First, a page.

10% China tariffs and the supply chain scramble

The tariffs will come as importers ramp up shipments for peak season, creating the potential to disrupt global supply chains and trade flows for the remainder of the year.

The 10% tariffs announced Thursday in a four-part series of presidential tweets sent U.S. importers into what Sue Welch described as a “scramble.”

“It’s really hard to plan for crazy,” Welch, the CEO of Bamboo Rose, told Supply Chain Dive. “And this is crazy.”

The 10% tariffs are on $300 billion worth of goods from China, also known as list four.

The announcement was not altogether out of the blue, given that such tariffs on this fourth list had been threatened before and gone through a public comment period and hearings. But the timing of the announcement was largely viewed as unexpected, after just one round of U.S.-China trade negotiations concluded.

“The swiftness with which it escalated I think is a little bit surprising,” Shehrina Kamal, product director of risk monitoring at DHL Resilience360, told Supply Chain Dive. “Now it does put in jeopardy the trade discussion that had been slated for September.”

The tariffs will also come at the start of the fourth quarter and near the beginning of peak season, creating the potential to disrupt global supply chains and trade flows for the remainder of the year.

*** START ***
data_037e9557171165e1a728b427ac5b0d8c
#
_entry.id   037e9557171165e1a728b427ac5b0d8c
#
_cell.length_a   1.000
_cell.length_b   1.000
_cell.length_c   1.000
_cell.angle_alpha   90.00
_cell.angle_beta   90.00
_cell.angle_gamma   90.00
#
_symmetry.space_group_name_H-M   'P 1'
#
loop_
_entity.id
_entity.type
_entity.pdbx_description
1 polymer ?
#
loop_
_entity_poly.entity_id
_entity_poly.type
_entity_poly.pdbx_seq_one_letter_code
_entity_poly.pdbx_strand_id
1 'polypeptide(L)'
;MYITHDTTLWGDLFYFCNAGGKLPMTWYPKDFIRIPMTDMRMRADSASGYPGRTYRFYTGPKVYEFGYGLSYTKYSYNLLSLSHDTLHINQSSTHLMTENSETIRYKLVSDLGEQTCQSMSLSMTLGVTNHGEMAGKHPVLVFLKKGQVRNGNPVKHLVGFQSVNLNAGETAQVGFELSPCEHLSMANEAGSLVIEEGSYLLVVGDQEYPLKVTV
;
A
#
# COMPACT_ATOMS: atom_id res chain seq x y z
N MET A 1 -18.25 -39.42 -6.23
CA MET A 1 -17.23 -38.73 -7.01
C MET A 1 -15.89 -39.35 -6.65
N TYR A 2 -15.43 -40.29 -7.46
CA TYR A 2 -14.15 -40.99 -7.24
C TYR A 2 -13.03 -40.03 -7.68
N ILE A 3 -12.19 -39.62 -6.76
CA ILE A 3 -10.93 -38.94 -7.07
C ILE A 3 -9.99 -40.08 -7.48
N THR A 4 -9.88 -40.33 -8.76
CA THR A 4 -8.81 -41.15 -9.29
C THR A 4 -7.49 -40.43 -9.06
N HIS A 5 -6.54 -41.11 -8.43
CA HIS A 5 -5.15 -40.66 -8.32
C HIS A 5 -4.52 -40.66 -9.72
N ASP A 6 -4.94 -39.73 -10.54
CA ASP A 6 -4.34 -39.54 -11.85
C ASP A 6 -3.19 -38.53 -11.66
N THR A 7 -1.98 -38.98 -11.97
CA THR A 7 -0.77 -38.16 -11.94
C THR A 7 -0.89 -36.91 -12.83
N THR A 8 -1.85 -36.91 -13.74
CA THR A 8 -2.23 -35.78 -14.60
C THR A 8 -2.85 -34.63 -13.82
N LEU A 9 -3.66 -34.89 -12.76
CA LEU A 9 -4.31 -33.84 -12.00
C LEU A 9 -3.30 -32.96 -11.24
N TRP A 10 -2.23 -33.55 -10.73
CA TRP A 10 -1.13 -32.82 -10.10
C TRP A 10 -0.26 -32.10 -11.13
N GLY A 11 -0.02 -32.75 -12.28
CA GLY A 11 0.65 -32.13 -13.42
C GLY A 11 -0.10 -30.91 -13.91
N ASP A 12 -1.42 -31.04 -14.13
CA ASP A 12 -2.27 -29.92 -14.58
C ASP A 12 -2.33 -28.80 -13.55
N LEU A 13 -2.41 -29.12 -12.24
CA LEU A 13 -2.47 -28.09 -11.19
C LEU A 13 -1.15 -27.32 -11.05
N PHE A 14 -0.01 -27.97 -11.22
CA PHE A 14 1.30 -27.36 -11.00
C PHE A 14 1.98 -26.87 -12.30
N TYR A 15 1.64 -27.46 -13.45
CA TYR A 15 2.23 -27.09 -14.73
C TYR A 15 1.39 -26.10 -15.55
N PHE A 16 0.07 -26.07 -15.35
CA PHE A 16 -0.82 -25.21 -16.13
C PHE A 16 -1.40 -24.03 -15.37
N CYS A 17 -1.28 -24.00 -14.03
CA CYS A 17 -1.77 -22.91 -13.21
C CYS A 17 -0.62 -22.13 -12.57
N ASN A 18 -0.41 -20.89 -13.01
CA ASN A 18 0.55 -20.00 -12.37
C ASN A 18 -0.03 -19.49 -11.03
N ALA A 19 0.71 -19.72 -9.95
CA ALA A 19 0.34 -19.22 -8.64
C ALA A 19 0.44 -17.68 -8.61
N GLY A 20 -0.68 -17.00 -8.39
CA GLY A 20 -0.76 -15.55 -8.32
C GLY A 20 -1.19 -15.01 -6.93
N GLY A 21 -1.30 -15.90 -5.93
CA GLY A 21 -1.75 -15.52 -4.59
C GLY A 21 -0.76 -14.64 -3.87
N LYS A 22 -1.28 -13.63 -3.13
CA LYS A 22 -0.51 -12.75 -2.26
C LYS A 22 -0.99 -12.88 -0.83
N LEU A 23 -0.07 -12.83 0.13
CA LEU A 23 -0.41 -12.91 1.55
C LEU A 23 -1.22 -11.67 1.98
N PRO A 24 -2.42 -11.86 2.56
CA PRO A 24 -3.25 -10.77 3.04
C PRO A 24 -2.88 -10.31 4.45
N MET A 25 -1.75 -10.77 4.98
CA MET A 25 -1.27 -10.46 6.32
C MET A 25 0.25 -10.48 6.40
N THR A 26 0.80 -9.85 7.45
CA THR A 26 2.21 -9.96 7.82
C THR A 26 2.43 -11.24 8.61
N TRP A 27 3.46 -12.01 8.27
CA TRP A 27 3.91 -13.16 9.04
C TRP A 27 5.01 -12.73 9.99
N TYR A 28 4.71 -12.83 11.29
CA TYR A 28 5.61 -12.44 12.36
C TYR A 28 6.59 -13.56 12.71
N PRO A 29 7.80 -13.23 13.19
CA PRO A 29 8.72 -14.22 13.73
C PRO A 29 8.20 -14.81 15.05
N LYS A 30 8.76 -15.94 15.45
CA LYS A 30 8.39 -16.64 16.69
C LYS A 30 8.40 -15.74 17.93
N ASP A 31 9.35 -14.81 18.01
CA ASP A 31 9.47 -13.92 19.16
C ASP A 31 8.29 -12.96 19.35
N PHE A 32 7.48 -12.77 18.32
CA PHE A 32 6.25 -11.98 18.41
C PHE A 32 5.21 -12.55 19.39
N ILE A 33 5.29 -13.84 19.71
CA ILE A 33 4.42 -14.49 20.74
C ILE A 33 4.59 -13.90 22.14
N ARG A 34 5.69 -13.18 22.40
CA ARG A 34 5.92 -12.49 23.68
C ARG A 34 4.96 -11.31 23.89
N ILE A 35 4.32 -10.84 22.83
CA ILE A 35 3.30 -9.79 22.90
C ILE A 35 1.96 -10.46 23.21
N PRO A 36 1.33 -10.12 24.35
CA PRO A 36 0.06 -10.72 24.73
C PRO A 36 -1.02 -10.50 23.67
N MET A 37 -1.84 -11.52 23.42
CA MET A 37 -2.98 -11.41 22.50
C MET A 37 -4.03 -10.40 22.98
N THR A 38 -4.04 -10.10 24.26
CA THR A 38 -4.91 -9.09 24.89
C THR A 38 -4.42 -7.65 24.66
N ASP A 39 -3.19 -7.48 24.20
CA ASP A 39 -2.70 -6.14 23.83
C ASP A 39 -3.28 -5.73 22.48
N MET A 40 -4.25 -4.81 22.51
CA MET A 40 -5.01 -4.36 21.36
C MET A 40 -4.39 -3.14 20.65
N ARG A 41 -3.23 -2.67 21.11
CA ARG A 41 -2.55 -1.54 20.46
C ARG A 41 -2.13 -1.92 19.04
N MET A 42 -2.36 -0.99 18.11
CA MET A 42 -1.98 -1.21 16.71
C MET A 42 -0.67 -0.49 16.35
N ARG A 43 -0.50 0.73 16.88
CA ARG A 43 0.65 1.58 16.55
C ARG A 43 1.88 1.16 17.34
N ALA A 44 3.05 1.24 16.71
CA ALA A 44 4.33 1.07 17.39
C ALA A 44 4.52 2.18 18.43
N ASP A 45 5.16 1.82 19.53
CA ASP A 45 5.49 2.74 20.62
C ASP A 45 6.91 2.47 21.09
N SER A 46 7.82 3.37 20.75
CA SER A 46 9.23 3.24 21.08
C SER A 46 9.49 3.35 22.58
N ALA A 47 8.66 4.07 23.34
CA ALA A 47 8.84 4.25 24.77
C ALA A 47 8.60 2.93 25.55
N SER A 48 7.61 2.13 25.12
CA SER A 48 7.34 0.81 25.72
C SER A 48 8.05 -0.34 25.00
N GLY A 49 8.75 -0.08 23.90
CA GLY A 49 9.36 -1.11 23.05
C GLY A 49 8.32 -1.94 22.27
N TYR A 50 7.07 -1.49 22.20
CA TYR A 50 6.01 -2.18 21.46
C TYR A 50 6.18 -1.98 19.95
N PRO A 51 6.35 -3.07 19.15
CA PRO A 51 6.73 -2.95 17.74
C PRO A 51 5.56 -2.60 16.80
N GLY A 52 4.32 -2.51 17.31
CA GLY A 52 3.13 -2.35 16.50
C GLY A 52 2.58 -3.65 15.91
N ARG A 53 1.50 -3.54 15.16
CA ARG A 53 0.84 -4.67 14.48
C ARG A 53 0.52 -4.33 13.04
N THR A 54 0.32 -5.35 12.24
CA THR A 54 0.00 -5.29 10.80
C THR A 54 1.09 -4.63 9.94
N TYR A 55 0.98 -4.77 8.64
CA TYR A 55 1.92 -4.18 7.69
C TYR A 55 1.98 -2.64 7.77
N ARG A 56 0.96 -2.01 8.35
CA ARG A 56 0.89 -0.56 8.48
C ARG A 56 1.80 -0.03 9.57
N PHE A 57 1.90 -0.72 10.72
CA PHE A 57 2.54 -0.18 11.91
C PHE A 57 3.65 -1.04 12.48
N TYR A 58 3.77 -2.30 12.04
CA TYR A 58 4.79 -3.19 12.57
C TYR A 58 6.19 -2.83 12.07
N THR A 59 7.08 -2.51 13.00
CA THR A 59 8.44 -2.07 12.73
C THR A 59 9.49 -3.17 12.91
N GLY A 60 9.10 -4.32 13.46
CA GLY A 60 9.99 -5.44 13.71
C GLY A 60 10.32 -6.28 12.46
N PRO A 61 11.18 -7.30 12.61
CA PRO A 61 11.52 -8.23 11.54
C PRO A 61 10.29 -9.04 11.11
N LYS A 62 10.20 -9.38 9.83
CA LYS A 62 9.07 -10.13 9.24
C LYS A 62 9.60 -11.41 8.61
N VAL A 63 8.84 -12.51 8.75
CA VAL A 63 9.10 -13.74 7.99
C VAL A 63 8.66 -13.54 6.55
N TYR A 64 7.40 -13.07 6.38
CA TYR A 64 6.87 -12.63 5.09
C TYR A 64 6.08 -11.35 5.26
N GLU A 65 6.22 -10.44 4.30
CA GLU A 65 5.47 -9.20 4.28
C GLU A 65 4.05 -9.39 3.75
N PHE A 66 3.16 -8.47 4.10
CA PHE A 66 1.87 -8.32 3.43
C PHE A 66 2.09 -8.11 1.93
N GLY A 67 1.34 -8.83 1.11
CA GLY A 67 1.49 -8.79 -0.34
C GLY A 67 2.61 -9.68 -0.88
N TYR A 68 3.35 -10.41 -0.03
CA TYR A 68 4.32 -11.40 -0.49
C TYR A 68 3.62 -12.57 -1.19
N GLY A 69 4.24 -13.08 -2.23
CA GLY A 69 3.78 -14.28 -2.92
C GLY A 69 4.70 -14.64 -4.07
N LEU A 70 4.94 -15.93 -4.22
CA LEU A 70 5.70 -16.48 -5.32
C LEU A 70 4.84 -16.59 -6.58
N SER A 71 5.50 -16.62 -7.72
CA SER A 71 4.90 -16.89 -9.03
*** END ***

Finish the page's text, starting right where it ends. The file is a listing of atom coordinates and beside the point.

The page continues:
What’s the impact of 10%?

Economic and trade impact analyses from earlier this year centered around the threat of 25% tariffs on list four goods. Some estimates predicted a 1.1% shrink in U.S. GDP with 25% tariffs on $550 billion of Chinese imports (all four lists combined), plus China’s retaliatory tariffs, in place.

While 10% may seem like a drop in the bucket compared to 25%, consultants and analysts told Supply Chain Dive the impact will still be significant, in part due to the wide range of products covered in list four.

Manufacturing sectors are particularly affected by the list four tariffs, Kamal said. In the fourth tranche, 437 product items are metals, 303 are machinery and 133 are chemicals. These three categories together amount to $77.7 billion in imports, according to Resilience360.

When tariffs impact operations and the bottom line in manufacturing, such effects ripple further down the supply chain. Chemicals listed for tariffs in the fourth round are used in the production of food products, beverages, pharmaceutical, personal care items and more.

The tranche four tariffs also garnered significant attention due to the myriad consumer products on the list, and the expectation that brands and retailers would have no choice but to push price hikes to consumers. The list includes apparel and footwear along with several types of consumer electronics.

“These additional tariffs will only threaten U.S. jobs and raise costs for American families on everyday goods,” David French, senior vice president for government relations at the National Retail Federation, said in a statement after Trump announced the 10% tariffs.